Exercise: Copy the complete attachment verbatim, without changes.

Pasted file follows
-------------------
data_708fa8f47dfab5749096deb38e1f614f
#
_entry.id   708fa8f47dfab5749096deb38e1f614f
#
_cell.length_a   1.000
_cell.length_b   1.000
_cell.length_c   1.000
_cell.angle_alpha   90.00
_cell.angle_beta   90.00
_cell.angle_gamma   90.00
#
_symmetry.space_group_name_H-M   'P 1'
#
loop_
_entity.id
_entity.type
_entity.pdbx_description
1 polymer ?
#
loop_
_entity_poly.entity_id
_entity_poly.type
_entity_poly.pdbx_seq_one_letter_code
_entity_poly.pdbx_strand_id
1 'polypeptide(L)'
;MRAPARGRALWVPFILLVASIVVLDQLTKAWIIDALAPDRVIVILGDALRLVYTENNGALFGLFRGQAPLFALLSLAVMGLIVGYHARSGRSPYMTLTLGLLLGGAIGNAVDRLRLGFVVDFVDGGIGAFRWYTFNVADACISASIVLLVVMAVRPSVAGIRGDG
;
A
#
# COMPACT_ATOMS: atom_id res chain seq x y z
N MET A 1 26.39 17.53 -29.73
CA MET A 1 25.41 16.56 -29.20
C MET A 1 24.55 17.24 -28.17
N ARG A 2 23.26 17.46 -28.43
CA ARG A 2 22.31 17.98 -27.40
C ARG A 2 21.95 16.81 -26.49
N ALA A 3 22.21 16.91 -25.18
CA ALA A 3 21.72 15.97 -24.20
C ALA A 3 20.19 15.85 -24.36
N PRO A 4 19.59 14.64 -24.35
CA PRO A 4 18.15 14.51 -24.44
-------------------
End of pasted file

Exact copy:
data_708fa8f47dfab5749096deb38e1f614f
#
_entry.id   708fa8f47dfab5749096deb38e1f614f
#
_cell.length_a   1.000
_cell.length_b   1.000
_cell.length_c   1.000
_cell.angle_alpha   90.00
_cell.angle_beta   90.00
_cell.angle_gamma   90.00
#
_symmetry.space_group_name_H-M   'P 1'
#
loop_
_entity.id
_entity.type
_entity.pdbx_description
1 polymer ?
#
loop_
_entity_poly.entity_id
_entity_poly.type
_entity_poly.pdbx_seq_one_letter_code
_entity_poly.pdbx_strand_id
1 'polypeptide(L)'
;MRAPARGRALWVPFILLVASIVVLDQLTKAWIIDALAPDRVIVILGDALRLVYTENNGALFGLFRGQAPLFALLSLAVMGLIVGYHARSGRSPYMTLTLGLLLGGAIGNAVDRLRLGFVVDFVDGGIGAFRWYTFNVADACISASIVLLVVMAVRPSVAGIRGDG
;
A
#
# COMPACT_ATOMS: atom_id res chain seq x y z
N MET A 1 26.39 17.53 -29.73
CA MET A 1 25.41 16.56 -29.20
C MET A 1 24.55 17.24 -28.17
N ARG A 2 23.26 17.46 -28.43
CA ARG A 2 22.31 17.98 -27.40
C ARG A 2 21.95 16.81 -26.49
N ALA A 3 22.21 16.91 -25.18
CA ALA A 3 21.72 15.97 -24.20
C ALA A 3 20.19 15.85 -24.36
N PRO A 4 19.59 14.64 -24.35
CA PRO A 4 18.15 14.51 -24.44